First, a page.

Good for Mélenchon, bad for Macron

The results of the first round of the general elections in France are very bad for Emmanuel Macron.

According to projections, his party Together would eventually collect between 255 and 295 MPs after the second round. It takes 289 to be in the majority.

It is likely that his party will have to govern as a minority by merging with another party. That shouldn’t be too difficult.

But several ministers Macron appointed to his cabinet before the election could be forced to resign because they were not elected in the second round.

The big winner of this first round is Jean-Luc Mélenchon. He finds himself at the head of a left-wing coalition, the New People’s Ecological and Social Union (Nupes), which is expected to bring together between 150 and 190 MPs after the second round.

These parliamentary elections could therefore serve as a springboard for the next presidential election. He also claimed the post of Prime Minister. The election results do not justify his nomination, but this claim serves the image of a new legitimacy he has begun to build.

The game is not yet won for Mélenchon. The next presidential election is a long way off and he will have to do a lot to keep his coalition intact.

Low turnout

Nevertheless, Together and Nupes have very similar voting shares, each with around 25%, despite quite different projected numbers of MPs. Mélenchon can still be happy here.

The participation rate in the first round seems very low. It is possible to estimate that only about 48% of registered voters would have deigned to vote. This rate has been declining since 2002. In 1978 almost 85% of registered voters wanted to vote.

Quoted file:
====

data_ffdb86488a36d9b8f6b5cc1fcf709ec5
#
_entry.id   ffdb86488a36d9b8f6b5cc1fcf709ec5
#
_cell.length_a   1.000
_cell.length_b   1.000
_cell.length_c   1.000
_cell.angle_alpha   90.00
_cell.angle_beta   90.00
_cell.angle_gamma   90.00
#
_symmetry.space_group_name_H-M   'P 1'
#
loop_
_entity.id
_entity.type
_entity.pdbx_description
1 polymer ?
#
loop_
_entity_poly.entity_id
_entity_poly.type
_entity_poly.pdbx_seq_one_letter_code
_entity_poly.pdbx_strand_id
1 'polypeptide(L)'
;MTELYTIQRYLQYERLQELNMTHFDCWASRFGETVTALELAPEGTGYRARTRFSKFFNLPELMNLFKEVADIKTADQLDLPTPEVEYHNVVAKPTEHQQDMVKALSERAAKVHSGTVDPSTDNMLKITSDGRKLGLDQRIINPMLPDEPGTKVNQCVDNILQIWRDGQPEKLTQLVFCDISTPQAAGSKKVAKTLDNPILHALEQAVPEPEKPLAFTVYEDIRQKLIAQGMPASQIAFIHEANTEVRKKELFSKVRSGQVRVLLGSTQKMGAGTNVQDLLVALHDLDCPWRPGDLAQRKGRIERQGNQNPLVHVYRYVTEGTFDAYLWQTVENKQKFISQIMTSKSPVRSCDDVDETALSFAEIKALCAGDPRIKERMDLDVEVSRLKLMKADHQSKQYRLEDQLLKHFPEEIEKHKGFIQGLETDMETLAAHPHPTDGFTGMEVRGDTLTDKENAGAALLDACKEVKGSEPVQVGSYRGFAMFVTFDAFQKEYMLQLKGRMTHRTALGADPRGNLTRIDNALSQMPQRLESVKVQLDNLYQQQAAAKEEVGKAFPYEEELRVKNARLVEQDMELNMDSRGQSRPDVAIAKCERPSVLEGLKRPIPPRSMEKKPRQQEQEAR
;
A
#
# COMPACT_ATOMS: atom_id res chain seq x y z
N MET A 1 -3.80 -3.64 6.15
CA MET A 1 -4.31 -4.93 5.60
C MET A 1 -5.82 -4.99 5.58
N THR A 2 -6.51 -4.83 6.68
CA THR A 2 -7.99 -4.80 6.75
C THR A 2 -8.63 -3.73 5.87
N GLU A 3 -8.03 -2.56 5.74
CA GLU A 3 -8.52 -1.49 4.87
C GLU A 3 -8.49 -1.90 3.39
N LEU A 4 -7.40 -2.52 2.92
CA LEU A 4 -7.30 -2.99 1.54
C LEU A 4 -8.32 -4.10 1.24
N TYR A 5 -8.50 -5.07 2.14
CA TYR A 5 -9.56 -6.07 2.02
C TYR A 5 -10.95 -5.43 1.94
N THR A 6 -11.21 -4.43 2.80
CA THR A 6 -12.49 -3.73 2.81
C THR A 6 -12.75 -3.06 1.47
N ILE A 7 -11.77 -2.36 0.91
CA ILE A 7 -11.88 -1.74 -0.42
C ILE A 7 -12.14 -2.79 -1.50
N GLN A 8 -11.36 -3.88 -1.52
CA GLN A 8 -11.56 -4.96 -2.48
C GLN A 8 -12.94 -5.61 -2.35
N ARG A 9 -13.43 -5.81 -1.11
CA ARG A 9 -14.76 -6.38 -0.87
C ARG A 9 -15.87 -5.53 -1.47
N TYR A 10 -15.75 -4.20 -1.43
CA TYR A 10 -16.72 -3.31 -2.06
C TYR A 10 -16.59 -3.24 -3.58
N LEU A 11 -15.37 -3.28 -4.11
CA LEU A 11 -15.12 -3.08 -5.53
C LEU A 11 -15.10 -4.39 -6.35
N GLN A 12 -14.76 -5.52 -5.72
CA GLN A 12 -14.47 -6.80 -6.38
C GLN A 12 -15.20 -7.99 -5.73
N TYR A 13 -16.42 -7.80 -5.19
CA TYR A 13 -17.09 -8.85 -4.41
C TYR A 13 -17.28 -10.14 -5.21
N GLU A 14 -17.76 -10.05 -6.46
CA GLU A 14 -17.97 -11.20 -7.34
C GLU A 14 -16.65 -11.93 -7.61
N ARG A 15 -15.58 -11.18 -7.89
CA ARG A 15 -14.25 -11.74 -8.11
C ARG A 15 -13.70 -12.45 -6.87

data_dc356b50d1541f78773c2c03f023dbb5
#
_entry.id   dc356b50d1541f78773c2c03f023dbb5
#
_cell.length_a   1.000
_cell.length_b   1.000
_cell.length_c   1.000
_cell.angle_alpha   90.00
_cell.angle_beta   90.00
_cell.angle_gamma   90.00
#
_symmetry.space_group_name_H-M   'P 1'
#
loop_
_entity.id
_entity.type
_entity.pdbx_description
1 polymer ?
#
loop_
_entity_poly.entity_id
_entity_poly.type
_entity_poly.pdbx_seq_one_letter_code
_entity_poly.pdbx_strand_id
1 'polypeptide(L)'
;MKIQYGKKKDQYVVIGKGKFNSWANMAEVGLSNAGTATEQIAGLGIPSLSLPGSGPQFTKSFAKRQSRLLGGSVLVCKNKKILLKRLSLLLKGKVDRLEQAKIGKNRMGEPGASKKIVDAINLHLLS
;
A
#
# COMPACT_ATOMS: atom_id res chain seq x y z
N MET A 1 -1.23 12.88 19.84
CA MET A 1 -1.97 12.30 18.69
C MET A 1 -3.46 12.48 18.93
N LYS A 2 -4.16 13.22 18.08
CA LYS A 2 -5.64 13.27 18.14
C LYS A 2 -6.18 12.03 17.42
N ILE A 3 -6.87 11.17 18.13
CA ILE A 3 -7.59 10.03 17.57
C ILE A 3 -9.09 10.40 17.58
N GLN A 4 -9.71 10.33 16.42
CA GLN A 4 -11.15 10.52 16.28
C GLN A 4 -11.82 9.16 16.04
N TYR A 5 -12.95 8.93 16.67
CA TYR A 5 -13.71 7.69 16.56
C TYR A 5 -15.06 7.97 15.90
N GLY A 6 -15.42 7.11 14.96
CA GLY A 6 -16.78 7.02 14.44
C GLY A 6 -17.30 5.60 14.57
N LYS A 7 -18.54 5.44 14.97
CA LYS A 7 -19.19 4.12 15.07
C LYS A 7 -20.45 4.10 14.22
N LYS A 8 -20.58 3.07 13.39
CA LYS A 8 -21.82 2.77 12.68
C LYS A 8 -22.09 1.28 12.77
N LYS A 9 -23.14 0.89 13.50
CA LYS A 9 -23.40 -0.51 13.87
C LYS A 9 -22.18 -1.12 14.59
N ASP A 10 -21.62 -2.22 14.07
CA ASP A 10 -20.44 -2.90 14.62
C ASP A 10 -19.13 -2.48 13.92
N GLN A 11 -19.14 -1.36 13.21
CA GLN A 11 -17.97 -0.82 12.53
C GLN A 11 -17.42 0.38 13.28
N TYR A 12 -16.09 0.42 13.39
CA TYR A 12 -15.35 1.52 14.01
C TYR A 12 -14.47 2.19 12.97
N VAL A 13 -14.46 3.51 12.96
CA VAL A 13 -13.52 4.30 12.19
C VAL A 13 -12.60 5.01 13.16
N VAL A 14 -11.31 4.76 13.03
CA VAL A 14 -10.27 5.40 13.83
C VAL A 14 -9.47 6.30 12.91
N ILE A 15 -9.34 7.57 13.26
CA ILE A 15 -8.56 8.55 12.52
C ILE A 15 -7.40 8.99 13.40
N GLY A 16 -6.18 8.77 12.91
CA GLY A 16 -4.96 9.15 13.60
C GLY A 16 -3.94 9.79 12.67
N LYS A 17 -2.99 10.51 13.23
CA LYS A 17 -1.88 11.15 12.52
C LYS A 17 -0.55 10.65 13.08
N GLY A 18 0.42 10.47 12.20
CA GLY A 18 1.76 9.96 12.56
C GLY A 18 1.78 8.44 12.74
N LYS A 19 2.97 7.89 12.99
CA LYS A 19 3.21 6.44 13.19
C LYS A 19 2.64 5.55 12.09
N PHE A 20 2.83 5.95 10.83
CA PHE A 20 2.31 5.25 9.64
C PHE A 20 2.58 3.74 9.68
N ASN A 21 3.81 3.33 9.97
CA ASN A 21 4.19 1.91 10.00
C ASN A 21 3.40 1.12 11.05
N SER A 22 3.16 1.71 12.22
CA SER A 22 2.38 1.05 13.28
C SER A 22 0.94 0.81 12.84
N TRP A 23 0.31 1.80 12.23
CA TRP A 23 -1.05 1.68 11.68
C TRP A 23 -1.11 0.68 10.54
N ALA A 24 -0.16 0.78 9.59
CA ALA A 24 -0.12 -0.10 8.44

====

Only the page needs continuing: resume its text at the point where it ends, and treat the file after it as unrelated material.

This worrying voter dissatisfaction is bad news for French democracy.

Why do so few people vote?

It’s easy to vote in France. The voting conditions are therefore not called into question.

Similarly, Ensemble, more center-right, and Nupes, on the left, presented very different voting platforms. So it is not a problem of too close proximity between party programs.

Why this apathy?

Possible causes

One could argue, to quote a famous title from Quebec cinema, that comfort breeds indifference. However, the situation of the yellow vests and the high inflation that the country is suffering from are not pleasant.

Evil seems deeper.

It may have to do with the feeling among voters that national elected officials cannot do much for them. This would explain why the participation rate in the presidential election, which is perceived as a stronghold of power, is significantly higher.

It may also be that other voters, increasingly disaffected and individualistic, concluded that no one but them could represent them.

Why such a low turnout? The question remains open.

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